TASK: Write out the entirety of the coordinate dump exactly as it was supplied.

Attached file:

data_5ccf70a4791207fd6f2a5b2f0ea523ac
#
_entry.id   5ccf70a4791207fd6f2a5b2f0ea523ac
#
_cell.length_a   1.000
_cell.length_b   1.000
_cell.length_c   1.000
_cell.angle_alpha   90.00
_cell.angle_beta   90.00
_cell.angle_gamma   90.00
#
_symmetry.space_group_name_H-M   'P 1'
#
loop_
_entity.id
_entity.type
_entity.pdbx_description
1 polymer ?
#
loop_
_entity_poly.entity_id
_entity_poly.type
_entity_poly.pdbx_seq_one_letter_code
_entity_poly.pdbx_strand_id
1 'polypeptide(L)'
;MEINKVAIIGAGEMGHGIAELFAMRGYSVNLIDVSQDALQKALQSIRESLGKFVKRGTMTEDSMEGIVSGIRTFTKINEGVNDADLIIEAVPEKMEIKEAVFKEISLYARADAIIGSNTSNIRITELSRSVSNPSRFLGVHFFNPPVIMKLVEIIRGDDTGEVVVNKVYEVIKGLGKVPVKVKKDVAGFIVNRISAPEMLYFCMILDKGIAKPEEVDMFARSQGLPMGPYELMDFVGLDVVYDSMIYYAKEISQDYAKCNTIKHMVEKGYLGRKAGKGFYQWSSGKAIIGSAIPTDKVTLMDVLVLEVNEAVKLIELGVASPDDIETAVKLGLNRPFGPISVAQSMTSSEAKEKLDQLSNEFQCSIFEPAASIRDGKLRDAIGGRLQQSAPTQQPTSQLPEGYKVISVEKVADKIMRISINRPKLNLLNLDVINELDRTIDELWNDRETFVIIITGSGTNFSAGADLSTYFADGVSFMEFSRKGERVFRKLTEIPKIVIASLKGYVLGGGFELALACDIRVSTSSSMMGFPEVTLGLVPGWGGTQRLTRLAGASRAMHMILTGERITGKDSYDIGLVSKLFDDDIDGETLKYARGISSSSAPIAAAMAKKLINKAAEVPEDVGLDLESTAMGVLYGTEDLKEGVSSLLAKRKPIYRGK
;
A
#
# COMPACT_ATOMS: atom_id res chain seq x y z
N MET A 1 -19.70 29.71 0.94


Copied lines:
data_5ccf70a4791207fd6f2a5b2f0ea523ac
#
_entry.id   5ccf70a4791207fd6f2a5b2f0ea523ac
#
_cell.length_a   1.000
_cell.length_b   1.000
_cell.length_c   1.000
_cell.angle_alpha   90.00
_cell.angle_beta   90.00
_cell.angle_gamma   90.00
#
_symmetry.space_group_name_H-M   'P 1'
#
loop_
_entity.id
_entity.type
_entity.pdbx_description
1 polymer ?
#
loop_
_entity_poly.entity_id
_entity_poly.type
_entity_poly.pdbx_seq_one_letter_code
_entity_poly.pdbx_strand_id
1 'polypeptide(L)'
;MEINKVAIIGAGEMGHGIAELFAMRGYSVNLIDVSQDALQKALQSIRESLGKFVKRGTMTEDSMEGIVSGIRTFTKINEGVNDADLIIEAVPEKMEIKEAVFKEISLYARADAIIGSNTSNIRITELSRSVSNPSRFLGVHFFNPPVIMKLVEIIRGDDTGEVVVNKVYEVIKGLGKVPVKVKKDVAGFIVNRISAPEMLYFCMILDKGIAKPEEVDMFARSQGLPMGPYELMDFVGLDVVYDSMIYYAKEISQDYAKCNTIKHMVEKGYLGRKAGKGFYQWSSGKAIIGSAIPTDKVTLMDVLVLEVNEAVKLIELGVASPDDIETAVKLGLNRPFGPISVAQSMTSSEAKEKLDQLSNEFQCSIFEPAASIRDGKLRDAIGGRLQQSAPTQQPTSQLPEGYKVISVEKVADKIMRISINRPKLNLLNLDVINELDRTIDELWNDRETFVIIITGSGTNFSAGADLSTYFADGVSFMEFSRKGERVFRKLTEIPKIVIASLKGYVLGGGFELALACDIRVSTSSSMMGFPEVTLGLVPGWGGTQRLTRLAGASRAMHMILTGERITGKDSYDIGLVSKLFDDDIDGETLKYARGISSSSAPIAAAMAKKLINKAAEVPEDVGLDLESTAMGVLYGTEDLKEGVSSLLAKRKPIYRGK
;
A
#
# COMPACT_ATOMS: atom_id res chain seq x y z
N MET A 1 -19.70 29.71 0.94